In this story, which was recorded over ten years ago, the reporter with Anthony is Douglas McGray. McGray follows Anthony for weeks as he travels giving speeches on his life and background in the system. Anthony was 18 at the time and was living in a group home with other 18 year-olds who were about to age out of the system. McGray discusses the hardships of not only children in foster care but, specifically, the children who are about to age out of foster care. McGray discusses a massive study conducted by the University of Chicago that looked at this exact group. At the end of the year-long study, it was concluded that nearly 70% of these kids had dropped out of high school, half had lost their health insurance, half of the girls had gotten pregnant, 15% had been homeless, and 1 in 5 had been in jail.

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While Anthony is an advocate for all foster children, he himself is still a foster child. During the story, the listener is able to hear Anthony’s eloquent and powerful speeches to groups at lavish dinners, while also learning that Anthony has fallen behind in school. He is 18 and has gone to 6 different high schools over 4 years. He has fallen a full year behind and is not close to graduating. In an attempt to catch back up in school he enrolled in a six-week summer program but his public speaking caused him to miss orientation and his first full week of classes. The stark dichotomy of positive, confident speaker at elegant gatherings to the scared, frustrated 18-year-old kid trying to go to school is heartbreaking.

In the years since the story has aired Anthony has not only received his GED but also a Bachelor’s Degree in Philosophy from Loyola Marymount University and continues to be an advocate for reform in foster care and a mentor for those in the system.

Anthony’s story can be heard online for free at https://www.thisamericanlife.org/338/the-spokesman  For more information on Anthony Pico please visit http://anthonypico.com/bio/

Why We Do Respite

Your donations support and equip foster families in your community who are opening their loving, Christian homes right now to children in need. Other Christian families assist them in this mission work by occasionally providing respite. Please watch & listen as the Williams family shares why they became Respite Providers.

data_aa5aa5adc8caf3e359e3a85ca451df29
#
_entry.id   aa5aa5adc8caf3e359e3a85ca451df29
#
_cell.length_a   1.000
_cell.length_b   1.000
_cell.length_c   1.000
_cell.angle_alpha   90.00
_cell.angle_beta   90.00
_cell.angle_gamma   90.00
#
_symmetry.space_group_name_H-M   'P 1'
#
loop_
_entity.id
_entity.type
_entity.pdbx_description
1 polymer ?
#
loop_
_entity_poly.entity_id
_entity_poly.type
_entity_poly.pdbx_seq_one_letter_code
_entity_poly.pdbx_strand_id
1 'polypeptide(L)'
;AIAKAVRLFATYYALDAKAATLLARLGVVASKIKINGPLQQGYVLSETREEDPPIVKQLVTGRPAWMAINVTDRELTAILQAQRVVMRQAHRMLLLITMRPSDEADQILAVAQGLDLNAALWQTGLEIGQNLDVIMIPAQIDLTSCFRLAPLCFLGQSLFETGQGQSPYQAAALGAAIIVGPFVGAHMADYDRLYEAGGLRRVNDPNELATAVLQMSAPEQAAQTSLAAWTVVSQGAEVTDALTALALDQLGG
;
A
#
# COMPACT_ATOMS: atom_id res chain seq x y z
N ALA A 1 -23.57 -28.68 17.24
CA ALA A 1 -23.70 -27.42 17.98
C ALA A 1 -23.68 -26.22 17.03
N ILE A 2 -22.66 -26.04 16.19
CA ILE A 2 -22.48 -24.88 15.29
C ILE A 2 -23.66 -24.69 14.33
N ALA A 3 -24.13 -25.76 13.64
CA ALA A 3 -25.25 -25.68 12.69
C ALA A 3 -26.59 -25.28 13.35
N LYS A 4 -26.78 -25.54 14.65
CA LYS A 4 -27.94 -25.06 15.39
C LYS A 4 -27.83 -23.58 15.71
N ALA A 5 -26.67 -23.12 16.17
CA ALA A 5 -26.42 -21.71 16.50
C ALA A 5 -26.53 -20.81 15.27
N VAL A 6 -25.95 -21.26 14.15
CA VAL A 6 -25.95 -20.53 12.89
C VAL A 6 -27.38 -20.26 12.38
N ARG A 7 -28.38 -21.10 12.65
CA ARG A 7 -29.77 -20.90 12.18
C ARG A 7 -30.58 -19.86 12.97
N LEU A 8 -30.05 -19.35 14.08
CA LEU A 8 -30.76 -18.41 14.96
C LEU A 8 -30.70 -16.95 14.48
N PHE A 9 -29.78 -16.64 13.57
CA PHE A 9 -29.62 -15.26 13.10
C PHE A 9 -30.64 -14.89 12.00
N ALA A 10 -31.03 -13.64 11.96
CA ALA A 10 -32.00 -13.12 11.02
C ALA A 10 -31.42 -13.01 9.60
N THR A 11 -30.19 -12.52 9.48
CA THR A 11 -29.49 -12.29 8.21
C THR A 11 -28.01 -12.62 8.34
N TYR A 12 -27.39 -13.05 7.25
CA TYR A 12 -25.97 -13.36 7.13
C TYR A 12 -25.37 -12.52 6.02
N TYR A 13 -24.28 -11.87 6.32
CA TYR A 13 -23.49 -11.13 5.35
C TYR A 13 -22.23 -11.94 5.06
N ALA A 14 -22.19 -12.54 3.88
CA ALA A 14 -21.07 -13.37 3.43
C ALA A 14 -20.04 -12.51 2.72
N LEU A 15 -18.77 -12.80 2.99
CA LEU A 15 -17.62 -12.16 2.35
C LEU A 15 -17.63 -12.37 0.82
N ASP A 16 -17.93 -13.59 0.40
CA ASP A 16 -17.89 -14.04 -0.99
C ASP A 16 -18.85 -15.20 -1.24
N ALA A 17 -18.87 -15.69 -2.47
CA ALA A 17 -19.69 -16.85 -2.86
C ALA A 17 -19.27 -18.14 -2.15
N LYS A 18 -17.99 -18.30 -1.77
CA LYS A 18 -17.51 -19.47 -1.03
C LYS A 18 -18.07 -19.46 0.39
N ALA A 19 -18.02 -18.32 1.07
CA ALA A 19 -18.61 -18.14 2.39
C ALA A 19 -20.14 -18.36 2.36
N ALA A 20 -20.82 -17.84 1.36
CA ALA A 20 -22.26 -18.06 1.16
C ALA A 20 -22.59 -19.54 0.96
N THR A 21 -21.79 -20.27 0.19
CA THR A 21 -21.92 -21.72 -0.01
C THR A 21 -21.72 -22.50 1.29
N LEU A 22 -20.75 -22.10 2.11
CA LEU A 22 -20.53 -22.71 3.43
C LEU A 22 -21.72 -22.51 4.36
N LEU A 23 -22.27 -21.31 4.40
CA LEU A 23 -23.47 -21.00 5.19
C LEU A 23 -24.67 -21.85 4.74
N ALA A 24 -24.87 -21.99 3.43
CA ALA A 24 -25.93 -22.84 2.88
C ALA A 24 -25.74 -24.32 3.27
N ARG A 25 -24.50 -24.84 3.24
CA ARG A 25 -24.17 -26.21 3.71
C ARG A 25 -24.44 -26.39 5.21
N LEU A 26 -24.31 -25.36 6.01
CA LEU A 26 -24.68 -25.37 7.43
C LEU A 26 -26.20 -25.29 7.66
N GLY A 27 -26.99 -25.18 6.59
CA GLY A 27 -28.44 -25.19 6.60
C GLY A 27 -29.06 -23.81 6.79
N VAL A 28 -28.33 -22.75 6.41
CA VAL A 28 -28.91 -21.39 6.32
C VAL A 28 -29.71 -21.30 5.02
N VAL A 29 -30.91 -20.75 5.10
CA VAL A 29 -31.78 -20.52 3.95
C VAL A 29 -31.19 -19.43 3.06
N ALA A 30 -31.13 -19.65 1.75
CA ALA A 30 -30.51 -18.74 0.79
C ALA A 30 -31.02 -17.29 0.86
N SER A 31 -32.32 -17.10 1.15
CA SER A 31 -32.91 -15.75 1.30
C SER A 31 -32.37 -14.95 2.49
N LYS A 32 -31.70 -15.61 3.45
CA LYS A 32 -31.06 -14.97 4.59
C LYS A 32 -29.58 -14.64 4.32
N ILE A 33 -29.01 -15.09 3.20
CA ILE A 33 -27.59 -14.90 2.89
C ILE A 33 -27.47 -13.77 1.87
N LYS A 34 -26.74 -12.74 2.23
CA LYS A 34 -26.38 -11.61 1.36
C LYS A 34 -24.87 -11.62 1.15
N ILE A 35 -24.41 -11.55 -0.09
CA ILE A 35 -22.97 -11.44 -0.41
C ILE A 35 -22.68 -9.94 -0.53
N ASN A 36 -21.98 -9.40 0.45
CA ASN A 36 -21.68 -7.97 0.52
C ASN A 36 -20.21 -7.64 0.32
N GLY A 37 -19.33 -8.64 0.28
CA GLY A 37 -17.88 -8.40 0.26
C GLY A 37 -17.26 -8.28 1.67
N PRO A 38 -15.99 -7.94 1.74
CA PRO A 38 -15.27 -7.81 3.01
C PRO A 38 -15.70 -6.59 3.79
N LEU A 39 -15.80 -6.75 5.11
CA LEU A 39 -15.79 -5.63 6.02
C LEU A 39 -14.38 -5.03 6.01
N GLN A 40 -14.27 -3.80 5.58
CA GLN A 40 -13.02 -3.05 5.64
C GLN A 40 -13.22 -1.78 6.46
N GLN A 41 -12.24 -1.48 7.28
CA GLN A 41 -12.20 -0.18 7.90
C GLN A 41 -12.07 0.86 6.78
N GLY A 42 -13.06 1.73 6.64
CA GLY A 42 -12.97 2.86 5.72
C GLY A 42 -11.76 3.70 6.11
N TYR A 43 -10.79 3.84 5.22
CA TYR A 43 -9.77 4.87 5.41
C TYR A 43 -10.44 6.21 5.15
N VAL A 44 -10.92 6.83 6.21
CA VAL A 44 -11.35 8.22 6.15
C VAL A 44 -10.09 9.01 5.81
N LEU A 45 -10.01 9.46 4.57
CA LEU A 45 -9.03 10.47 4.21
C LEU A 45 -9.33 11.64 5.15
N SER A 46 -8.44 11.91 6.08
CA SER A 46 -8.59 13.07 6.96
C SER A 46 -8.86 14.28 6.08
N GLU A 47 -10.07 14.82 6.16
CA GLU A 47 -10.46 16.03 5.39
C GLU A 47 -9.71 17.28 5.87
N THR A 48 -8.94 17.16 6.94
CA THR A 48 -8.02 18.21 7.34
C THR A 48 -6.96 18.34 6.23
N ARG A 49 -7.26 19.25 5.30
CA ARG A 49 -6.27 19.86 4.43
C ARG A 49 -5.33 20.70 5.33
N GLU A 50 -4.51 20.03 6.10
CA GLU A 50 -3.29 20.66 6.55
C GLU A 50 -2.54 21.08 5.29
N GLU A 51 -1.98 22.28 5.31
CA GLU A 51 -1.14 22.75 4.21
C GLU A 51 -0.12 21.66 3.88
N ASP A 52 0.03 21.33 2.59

Frequently Asked Questions

By Jordan Upton

Are you or someone you know interested in becoming a foster parent? We at AGAPE would love for you to be involved! Before getting started, here are some general requirements and frequently asked questions that may help you make the amazing leap into the world of fostering.

General Requirements:

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●  You must be at least 21 years old. There is no top age limit.

●  You must be in good health.

●  If married, you must have been married for at least two years.

●  Both parents are allowed to work outside of the home.

●  You can be a single parent.

●  You must be a Christian.

Frequently Asked Questions:

1. Who are the children in need of foster care?

Children placed in foster care are those that are temporarily removed from their birth family. This is sometimes due to the child being in an unsafe environment where they have faced abuse or neglect. Or, the child could have been surrendered to an adoption agency and, while waiting for the legal process to be completed, need a temporary home with a foster family. Children’s ages can range from a few days old up to eighteen years old. Sometimes it is a single child in need of a home and sometimes it is an entire family. Occasionally some children face serious medical concerns or physical maladies. Most foster children have experienced great emotional or physical trauma, which makes the need for them to be placed in a loving, caring, understanding home even greater.

2. How long are these children in foster care?